I just finished laughing my way through the classic movie “City Slickers” with Billy Crystal. Do you remember this one? It’s all about three good friends in the throes of middle age who sign up to be volunteers on a cattle drive from New Mexico to Colorado. I’ve watched it many times and love the themes of friendship, adventure and finding what is uniquely meaningful to each of us in different chapters of our lives.
The Ultimate Unpaid Internship
But this time, I watched this movie from a different perspective . . . here are three friends paying a lot of money to essentially be volunteers on this cattle drive. As the story goes, the paid cowhands disappear one by one leaving only the volunteers and the herd of cattle. The other volunteers bail out – after all they are suppose to be “on vacation” leaving behind our three cowboy heroes. Now the cowboy volunteers are not getting paid to “bring the herd in” but they are committed. So risking life and limb in torrential rains they drive the herd for miles and deliver the livestock successfully to the cattle ranch owners several days later. For their efforts, the boss refunds their money and each of our cowboys goes home knowing that they have finally found the true “it” in their lives.
Working Without Pay But Loving It
Written in 1991, City Slickers gives us a fascinating glimpse at what would become a career & economic phenomenon in the 2000’s. People of all ages being willing to work for no or little pay for the experience and possible opportunities that this work could open up for them – sometimes even paying out of their own pocket for the opportunity (as I’ll be doing when I work in Greece in October). These positions can be called any number of things: internships, externships, job shadowing, apprenticeships, mentoring etc.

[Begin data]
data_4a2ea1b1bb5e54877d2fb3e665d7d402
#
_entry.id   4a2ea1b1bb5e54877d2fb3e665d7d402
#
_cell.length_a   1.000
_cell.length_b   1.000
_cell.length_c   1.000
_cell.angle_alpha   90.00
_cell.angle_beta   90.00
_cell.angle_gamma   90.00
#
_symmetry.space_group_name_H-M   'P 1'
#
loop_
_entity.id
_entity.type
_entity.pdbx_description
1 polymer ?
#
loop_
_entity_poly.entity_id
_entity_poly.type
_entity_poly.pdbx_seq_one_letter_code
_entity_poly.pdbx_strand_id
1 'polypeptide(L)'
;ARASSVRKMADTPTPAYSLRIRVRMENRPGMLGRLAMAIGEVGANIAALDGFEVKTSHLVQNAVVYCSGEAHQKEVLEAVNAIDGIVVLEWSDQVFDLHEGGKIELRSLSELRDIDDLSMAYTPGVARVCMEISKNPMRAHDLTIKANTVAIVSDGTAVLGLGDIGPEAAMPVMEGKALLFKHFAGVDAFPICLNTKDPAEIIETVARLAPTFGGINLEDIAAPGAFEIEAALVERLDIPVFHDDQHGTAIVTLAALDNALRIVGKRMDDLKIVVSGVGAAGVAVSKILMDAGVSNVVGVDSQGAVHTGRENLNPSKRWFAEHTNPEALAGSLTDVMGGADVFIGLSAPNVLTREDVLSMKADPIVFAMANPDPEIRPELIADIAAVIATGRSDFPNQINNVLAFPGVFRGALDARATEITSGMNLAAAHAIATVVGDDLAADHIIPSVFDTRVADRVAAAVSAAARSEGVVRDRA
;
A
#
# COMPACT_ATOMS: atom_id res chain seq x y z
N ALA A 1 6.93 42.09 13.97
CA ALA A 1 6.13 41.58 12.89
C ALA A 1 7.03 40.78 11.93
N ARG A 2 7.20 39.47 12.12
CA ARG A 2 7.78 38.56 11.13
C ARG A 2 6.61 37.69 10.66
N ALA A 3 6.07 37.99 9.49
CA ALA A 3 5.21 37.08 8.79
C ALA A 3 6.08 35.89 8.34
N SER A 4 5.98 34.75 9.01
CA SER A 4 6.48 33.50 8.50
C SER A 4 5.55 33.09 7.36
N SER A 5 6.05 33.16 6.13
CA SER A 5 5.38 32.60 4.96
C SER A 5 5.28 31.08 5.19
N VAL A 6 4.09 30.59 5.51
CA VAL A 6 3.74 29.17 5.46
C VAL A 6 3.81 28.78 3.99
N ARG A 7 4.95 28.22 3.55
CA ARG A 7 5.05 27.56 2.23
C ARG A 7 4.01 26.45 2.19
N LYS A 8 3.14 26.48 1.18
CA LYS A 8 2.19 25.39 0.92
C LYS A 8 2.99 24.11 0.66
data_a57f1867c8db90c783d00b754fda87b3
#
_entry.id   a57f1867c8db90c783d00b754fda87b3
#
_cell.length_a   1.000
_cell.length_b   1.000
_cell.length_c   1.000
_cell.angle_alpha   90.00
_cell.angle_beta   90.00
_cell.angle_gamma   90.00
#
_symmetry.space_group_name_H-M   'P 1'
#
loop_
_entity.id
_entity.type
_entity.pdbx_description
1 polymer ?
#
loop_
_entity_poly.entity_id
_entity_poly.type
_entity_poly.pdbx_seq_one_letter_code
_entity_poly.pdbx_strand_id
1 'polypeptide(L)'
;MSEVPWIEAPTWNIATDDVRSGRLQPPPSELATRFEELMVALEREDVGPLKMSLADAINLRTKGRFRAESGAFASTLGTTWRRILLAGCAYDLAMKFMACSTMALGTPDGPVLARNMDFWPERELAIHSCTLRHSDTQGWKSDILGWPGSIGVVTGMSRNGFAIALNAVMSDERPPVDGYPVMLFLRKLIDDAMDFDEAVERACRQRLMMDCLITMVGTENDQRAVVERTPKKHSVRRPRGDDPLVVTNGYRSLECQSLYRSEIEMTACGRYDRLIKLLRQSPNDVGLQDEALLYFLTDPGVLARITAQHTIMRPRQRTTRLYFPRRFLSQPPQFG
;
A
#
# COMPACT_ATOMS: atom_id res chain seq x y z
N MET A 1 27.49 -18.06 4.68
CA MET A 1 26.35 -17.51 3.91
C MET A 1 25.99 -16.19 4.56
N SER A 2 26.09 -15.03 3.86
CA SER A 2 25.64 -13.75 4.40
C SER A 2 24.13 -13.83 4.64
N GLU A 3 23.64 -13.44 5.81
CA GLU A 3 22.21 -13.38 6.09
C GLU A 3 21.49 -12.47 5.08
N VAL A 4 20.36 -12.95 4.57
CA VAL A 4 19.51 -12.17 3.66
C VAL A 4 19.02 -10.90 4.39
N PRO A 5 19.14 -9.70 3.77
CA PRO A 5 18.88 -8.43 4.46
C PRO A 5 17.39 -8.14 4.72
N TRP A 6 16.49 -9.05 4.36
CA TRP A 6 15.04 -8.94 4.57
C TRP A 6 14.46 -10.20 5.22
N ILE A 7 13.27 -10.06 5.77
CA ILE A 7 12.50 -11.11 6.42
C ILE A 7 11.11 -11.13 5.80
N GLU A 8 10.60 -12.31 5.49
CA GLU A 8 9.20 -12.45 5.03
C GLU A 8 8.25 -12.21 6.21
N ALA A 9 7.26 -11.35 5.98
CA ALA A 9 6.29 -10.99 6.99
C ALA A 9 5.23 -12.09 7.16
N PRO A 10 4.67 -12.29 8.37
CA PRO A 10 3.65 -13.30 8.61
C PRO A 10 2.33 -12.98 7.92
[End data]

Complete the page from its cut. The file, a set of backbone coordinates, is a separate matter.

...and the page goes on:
Both my college-age daughter and niece are doing summer internships here in Northern Nevada. Why? They are enjoying having this inside track to experience and do things they wouldn’t have been able to do through traditional hiring practices. And it very likely this unpaid work will give them some advantage in future paid job opportunities.
Is It Worth It?
I have to believe that it’s a win-win for both the intern and the businesses but it is an interesting wrinkle when interns are being used more and more to replace paid staff especially in a deep recession as we have been experiencing. In a brand new book “Intern Nation” Ross Perlin explores both the history and the pros and cons of “contingency labor”. It’s fascinating. Watch for more on this topic in my July First Monday Tip Newsletter. For now, I’m with Billy Crystal and his fellow “unpaid interns”. It’s too much fun to miss!